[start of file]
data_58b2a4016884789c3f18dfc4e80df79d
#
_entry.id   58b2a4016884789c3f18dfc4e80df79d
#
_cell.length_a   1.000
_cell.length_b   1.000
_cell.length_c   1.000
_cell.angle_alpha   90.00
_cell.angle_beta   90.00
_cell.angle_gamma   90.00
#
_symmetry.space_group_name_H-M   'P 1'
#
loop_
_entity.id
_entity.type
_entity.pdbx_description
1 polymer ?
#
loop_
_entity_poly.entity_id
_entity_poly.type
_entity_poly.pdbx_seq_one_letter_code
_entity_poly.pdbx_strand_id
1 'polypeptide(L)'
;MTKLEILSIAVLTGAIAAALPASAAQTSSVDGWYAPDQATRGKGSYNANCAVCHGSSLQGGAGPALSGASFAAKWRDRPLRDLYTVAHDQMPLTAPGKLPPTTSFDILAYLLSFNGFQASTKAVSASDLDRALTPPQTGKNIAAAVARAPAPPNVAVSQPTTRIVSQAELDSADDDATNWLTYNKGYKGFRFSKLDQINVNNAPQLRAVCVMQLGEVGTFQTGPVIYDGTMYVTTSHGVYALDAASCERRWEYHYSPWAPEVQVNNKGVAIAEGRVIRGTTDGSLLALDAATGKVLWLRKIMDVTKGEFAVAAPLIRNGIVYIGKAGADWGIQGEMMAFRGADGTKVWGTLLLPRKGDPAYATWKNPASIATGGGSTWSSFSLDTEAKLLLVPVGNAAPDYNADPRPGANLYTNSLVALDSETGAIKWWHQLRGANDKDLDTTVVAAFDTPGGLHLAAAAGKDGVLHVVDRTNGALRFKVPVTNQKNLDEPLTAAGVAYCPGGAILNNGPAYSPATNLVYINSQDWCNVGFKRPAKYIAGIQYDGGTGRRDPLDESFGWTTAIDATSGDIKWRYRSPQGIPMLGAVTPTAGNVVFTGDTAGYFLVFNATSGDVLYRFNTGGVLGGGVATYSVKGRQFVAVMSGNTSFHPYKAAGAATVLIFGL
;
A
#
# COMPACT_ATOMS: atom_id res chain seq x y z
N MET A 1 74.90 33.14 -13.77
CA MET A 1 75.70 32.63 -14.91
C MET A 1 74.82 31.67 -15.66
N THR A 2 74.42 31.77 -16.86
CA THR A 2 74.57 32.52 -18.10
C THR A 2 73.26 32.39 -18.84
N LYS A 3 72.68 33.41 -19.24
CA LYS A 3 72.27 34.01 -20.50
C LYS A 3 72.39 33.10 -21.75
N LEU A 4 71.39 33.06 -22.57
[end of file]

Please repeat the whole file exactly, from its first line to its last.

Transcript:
data_58b2a4016884789c3f18dfc4e80df79d
#
_entry.id   58b2a4016884789c3f18dfc4e80df79d
#
_cell.length_a   1.000
_cell.length_b   1.000
_cell.length_c   1.000
_cell.angle_alpha   90.00
_cell.angle_beta   90.00
_cell.angle_gamma   90.00
#
_symmetry.space_group_name_H-M   'P 1'
#
loop_
_entity.id
_entity.type
_entity.pdbx_description
1 polymer ?
#
loop_
_entity_poly.entity_id
_entity_poly.type
_entity_poly.pdbx_seq_one_letter_code
_entity_poly.pdbx_strand_id
1 'polypeptide(L)'
;MTKLEILSIAVLTGAIAAALPASAAQTSSVDGWYAPDQATRGKGSYNANCAVCHGSSLQGGAGPALSGASFAAKWRDRPLRDLYTVAHDQMPLTAPGKLPPTTSFDILAYLLSFNGFQASTKAVSASDLDRALTPPQTGKNIAAAVARAPAPPNVAVSQPTTRIVSQAELDSADDDATNWLTYNKGYKGFRFSKLDQINVNNAPQLRAVCVMQLGEVGTFQTGPVIYDGTMYVTTSHGVYALDAASCERRWEYHYSPWAPEVQVNNKGVAIAEGRVIRGTTDGSLLALDAATGKVLWLRKIMDVTKGEFAVAAPLIRNGIVYIGKAGADWGIQGEMMAFRGADGTKVWGTLLLPRKGDPAYATWKNPASIATGGGSTWSSFSLDTEAKLLLVPVGNAAPDYNADPRPGANLYTNSLVALDSETGAIKWWHQLRGANDKDLDTTVVAAFDTPGGLHLAAAAGKDGVLHVVDRTNGALRFKVPVTNQKNLDEPLTAAGVAYCPGGAILNNGPAYSPATNLVYINSQDWCNVGFKRPAKYIAGIQYDGGTGRRDPLDESFGWTTAIDATSGDIKWRYRSPQGIPMLGAVTPTAGNVVFTGDTAGYFLVFNATSGDVLYRFNTGGVLGGGVATYSVKGRQFVAVMSGNTSFHPYKAAGAATVLIFGL
;
A
#
# COMPACT_ATOMS: atom_id res chain seq x y z
N MET A 1 74.90 33.14 -13.77
CA MET A 1 75.70 32.63 -14.91
C MET A 1 74.82 31.67 -15.66
N THR A 2 74.42 31.77 -16.86
CA THR A 2 74.57 32.52 -18.10
C THR A 2 73.26 32.39 -18.84
N LYS A 3 72.68 33.41 -19.24
CA LYS A 3 72.27 34.01 -20.50
C LYS A 3 72.39 33.10 -21.75
N LEU A 4 71.39 33.06 -22.57